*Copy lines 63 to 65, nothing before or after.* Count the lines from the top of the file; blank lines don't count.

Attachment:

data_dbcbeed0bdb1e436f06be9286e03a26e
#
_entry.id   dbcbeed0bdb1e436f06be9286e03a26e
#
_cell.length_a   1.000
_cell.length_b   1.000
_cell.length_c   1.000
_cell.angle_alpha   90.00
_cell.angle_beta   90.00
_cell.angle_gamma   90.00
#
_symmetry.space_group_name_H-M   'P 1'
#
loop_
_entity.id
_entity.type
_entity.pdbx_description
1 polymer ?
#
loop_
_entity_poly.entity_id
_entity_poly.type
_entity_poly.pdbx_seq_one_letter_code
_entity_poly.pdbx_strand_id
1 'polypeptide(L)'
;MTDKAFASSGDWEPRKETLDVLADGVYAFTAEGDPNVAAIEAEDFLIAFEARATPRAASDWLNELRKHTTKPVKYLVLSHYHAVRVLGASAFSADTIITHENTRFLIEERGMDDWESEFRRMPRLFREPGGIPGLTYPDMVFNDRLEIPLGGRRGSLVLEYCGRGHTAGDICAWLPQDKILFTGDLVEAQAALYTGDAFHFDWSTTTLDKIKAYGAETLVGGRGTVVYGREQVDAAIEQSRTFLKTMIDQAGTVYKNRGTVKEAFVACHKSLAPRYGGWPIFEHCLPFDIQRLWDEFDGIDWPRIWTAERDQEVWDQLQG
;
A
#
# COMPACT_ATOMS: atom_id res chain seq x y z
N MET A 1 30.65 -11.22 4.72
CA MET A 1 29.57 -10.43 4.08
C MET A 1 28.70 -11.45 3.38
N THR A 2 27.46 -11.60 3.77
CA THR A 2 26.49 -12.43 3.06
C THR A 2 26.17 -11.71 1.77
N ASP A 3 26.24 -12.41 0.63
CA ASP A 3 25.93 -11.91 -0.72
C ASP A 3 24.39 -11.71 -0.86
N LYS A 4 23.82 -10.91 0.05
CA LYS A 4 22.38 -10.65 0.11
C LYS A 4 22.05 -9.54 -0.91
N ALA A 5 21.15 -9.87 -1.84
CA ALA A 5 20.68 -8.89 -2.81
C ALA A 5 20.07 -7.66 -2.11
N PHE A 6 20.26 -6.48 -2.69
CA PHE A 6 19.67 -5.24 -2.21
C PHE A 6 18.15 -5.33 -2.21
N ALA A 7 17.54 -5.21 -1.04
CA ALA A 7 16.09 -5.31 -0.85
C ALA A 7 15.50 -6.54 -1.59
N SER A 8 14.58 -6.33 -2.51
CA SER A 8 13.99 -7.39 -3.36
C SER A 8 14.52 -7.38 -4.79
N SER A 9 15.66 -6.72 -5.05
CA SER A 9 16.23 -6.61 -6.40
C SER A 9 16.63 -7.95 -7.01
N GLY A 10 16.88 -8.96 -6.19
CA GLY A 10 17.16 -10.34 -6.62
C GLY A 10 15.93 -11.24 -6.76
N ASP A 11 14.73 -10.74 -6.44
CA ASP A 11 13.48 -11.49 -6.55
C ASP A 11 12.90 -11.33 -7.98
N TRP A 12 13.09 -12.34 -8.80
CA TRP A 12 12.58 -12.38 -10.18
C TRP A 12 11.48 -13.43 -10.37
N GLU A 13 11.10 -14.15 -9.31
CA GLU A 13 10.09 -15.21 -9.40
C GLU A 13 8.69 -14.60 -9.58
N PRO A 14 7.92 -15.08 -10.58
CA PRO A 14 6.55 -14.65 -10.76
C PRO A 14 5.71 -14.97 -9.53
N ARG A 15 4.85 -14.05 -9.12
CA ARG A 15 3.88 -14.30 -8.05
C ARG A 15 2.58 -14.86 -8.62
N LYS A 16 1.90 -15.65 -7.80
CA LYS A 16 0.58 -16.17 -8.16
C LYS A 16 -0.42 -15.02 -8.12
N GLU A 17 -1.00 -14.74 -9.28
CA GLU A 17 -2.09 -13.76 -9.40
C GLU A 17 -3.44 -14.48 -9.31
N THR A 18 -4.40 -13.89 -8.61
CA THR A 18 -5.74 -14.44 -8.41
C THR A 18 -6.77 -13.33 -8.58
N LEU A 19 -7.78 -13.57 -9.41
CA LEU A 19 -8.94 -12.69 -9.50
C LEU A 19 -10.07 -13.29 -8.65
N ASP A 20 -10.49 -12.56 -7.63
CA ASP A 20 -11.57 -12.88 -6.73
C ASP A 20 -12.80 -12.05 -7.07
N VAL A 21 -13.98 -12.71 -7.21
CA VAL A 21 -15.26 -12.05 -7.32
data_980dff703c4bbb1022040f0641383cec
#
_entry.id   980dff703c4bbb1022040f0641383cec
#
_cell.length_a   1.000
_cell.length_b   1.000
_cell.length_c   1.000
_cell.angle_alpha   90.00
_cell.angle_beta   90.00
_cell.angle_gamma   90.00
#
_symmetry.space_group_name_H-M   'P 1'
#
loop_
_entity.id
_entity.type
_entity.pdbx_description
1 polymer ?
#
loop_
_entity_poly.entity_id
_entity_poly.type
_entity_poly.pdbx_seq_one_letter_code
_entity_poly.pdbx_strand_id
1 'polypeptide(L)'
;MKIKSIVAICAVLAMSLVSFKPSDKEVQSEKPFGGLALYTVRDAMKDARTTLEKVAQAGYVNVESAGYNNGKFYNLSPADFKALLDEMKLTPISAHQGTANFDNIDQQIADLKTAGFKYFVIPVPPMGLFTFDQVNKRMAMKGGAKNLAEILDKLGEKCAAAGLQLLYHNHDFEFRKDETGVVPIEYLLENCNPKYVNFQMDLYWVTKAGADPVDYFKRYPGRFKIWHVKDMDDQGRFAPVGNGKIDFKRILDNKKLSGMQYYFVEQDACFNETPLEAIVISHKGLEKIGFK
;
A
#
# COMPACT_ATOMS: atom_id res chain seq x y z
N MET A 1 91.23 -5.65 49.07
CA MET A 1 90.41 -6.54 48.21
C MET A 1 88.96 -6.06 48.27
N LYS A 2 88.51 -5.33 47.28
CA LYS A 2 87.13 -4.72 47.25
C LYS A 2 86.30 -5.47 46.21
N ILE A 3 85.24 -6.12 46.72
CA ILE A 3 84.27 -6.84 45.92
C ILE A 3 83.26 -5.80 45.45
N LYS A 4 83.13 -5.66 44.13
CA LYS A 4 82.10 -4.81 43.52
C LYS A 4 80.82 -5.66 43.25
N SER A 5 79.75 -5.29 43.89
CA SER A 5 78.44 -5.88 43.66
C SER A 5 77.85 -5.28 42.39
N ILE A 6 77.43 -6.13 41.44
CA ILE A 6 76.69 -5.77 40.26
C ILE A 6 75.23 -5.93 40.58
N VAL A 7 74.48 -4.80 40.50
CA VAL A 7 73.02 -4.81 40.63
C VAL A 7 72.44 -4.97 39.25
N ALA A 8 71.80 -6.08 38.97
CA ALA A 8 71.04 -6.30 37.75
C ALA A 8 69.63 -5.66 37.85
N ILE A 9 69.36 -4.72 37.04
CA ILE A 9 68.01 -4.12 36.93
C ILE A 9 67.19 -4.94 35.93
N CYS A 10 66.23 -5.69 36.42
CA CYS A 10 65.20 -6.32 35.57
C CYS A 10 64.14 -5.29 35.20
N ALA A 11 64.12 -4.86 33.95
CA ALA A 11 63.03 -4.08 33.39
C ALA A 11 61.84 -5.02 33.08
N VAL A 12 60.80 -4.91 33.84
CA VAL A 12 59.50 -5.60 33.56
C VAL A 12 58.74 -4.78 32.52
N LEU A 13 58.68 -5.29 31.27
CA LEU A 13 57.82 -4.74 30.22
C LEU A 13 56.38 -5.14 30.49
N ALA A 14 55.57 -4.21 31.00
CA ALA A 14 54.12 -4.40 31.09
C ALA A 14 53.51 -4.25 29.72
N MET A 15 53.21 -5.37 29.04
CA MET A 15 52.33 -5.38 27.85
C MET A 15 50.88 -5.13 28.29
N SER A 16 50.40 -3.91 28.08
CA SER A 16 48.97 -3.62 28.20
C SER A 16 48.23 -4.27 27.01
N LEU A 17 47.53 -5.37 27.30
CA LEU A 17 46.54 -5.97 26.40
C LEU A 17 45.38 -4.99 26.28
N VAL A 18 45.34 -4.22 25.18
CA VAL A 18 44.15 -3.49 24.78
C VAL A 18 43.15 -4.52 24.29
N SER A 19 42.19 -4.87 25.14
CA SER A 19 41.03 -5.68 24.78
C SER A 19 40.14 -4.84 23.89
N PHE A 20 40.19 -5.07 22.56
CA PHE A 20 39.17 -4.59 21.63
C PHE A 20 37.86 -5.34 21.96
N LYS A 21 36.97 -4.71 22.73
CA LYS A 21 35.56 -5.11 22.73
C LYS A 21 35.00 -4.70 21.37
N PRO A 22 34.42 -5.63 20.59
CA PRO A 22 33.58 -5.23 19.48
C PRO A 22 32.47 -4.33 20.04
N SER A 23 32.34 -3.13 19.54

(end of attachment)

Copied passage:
C ASP A 11 12.90 -11.33 -7.98
N TRP A 12 13.09 -12.34 -8.80
CA TRP A 12 12.58 -12.38 -10.18